Winter is fast approaching. Time is running out. We need to identify and implement a solution to the heating oil crisis. With the Farmers’ Almanac now projecting a colder than normal winter season ahead, efforts to make heating oil more affordable cannot sit on the back burner.

Someone should explain to Presi-dent Bush that now is the time to push the button so that oil held in the Strategic Petroleum Reserve, or SPR, for a national emergency can be used to help heat homes.

Over each of the next five years, a minimum of 6 million to 8 million barrels of oil per year should be taken out of the SPR and pumped right into the heating oil distribution grid. This is critical not only for the millions of households across the northern tier of this country that are heating oil de-pendent, but also for institutions and public facilities — schools, hospitals, public safety buildings, — as well.

If the SPR holds the wrong type of oil, go ahead and exchange this an-nual allocation for the right type.

According to the federal govern-ment’s latest statistics, as of a week ago, the SPR held 707.2 million barrels of oil.

American consumers are grappling with oil prices that are running sub-stantially higher than last year and four times higher than the average SPR purchase price. The situation is made worse by the worsening eco-nomic slump. Recent news of dozens of possible lost jobs in Rumford fur-ther underscores the magnitude of this economic downturn statewide.

Is it a crisis? You bet. Despite all the talk of pellet stoves and the dawn of a new era of wood burning, we as a state are really not ready for the com-ing winter. And speaking of readi-ness, I bet a lot of fire chiefs out there are a bit on edge as winter ap-proaches, too.

LIHEAP and other community-based programs play an important role, but with heating oil at $4 a gal-lon, these face an uphill battle. Eligi-ble households will be lucky to see 150 to 200 gallons this year, so the dye is cast.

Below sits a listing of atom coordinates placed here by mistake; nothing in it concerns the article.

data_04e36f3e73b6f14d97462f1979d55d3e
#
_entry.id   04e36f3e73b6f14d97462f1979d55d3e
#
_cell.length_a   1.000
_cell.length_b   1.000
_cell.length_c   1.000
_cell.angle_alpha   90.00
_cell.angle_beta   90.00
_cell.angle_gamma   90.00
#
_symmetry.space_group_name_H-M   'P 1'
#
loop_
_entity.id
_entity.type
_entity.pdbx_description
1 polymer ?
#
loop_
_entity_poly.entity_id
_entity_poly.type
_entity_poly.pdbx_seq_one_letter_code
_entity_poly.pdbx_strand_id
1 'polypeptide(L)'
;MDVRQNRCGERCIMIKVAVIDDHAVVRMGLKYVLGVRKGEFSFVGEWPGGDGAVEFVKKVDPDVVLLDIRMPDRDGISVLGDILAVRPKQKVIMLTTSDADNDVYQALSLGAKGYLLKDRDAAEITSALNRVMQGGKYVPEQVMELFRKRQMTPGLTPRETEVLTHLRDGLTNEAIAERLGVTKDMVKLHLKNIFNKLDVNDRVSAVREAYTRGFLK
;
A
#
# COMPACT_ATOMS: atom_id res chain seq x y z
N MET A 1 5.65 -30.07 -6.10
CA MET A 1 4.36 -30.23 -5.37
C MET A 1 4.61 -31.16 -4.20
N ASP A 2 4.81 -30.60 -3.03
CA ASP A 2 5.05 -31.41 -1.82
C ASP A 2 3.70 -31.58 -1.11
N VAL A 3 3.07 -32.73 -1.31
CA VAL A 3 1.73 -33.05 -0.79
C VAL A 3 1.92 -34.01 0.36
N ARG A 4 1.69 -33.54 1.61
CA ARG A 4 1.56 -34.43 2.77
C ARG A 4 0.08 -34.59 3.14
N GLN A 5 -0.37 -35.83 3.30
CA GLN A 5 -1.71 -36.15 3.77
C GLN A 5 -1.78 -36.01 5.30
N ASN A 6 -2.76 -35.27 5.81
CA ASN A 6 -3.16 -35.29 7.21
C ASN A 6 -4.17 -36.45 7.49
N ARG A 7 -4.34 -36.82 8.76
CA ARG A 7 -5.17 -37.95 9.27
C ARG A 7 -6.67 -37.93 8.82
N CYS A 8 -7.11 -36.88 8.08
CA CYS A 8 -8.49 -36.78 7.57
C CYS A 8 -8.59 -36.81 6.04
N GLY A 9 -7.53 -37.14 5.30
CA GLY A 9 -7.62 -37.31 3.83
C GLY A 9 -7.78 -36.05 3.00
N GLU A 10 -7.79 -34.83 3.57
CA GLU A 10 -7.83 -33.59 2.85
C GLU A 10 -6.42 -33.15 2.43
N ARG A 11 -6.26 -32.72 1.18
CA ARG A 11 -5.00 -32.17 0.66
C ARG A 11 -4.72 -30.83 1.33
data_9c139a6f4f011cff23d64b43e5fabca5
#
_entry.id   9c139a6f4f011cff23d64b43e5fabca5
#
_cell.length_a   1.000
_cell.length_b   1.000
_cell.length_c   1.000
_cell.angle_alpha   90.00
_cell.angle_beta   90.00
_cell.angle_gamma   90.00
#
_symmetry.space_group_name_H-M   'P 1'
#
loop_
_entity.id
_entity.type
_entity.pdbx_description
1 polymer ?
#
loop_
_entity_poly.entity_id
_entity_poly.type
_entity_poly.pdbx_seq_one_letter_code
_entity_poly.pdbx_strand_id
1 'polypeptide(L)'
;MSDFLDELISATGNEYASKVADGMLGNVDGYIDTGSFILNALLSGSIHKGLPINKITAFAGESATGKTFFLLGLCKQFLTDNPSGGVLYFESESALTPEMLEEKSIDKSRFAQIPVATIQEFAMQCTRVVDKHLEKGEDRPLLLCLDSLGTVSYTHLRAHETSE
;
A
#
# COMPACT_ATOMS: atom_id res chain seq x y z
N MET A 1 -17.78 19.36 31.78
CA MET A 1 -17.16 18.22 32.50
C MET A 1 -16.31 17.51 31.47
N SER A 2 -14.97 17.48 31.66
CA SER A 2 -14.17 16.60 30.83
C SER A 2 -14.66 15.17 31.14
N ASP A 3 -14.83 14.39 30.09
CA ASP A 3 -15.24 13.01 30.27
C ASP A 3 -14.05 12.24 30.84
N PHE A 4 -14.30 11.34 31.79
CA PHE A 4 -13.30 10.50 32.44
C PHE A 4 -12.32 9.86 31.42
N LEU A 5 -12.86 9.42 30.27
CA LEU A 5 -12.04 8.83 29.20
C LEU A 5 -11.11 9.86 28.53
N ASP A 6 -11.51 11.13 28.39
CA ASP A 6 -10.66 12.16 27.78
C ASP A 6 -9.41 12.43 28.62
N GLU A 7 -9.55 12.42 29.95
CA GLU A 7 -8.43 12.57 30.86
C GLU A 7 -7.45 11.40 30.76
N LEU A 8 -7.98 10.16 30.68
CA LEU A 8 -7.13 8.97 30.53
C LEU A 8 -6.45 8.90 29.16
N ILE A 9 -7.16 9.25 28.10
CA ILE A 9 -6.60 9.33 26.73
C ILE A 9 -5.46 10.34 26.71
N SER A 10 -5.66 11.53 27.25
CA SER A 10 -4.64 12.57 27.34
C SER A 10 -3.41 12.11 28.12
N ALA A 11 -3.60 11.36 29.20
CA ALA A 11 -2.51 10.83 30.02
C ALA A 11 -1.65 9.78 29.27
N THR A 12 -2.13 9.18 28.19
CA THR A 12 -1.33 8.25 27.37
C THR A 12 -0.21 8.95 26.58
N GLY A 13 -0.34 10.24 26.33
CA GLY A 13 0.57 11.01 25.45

Back on Aug. 8, this newspaper ran a headline that put everyone on notice — “State group fears ‘death by hypo-thermia’” — and Dawn Gagnon re-ported that the two words Maine Community Action Association President Matthew Smith hears most when he asks those at the forefront of helping Maine families get heating fuel assistance are “fear” and “des-peration.”

There is no time for any prolonged debate. It is time to act. Why worry about the future replacement costs for any of this SPR oil when we are talk-ing about perhaps 5 percent of the current inventory being applied to this relief effort? For our elderly population on a fixed income, which is most vulnerable and at risk in par-ticular given the sharp spike in heat-ing oil prices, a delay could be cata-strophic.

Back in May, Congress voted to stop purchasing oil for the SPR with the intent of suspending future buys until the price settles back to $75 per barrel. However, this action had only a limited effect on the unfolding oil heating crisis. Congress needs to do much more.

With a bit of determination, we can make reasonable progress over the next five years. We have already started to solve the weatherization, alternative energy and related ele-ments that make up a sound national energy plan. Among other things, Congress needs to extend the solar energy tax credit to 2016, while up-ping the maximum amount of the residential tax credit from the current $2,000 to $4,000.

The immediate objective here, however, is to make affordable heat-ing oil a reality this winter, and not simply await a dramatic fall in oil prices which may never happen. Tap-ping into the SPR right away to bring down home heating oil bills quickly is a common sense solution, and one that can be easily implemented.

Another good idea is to wish for an early spring.

Peter J. Brown is a freelance writer from Mount Desert.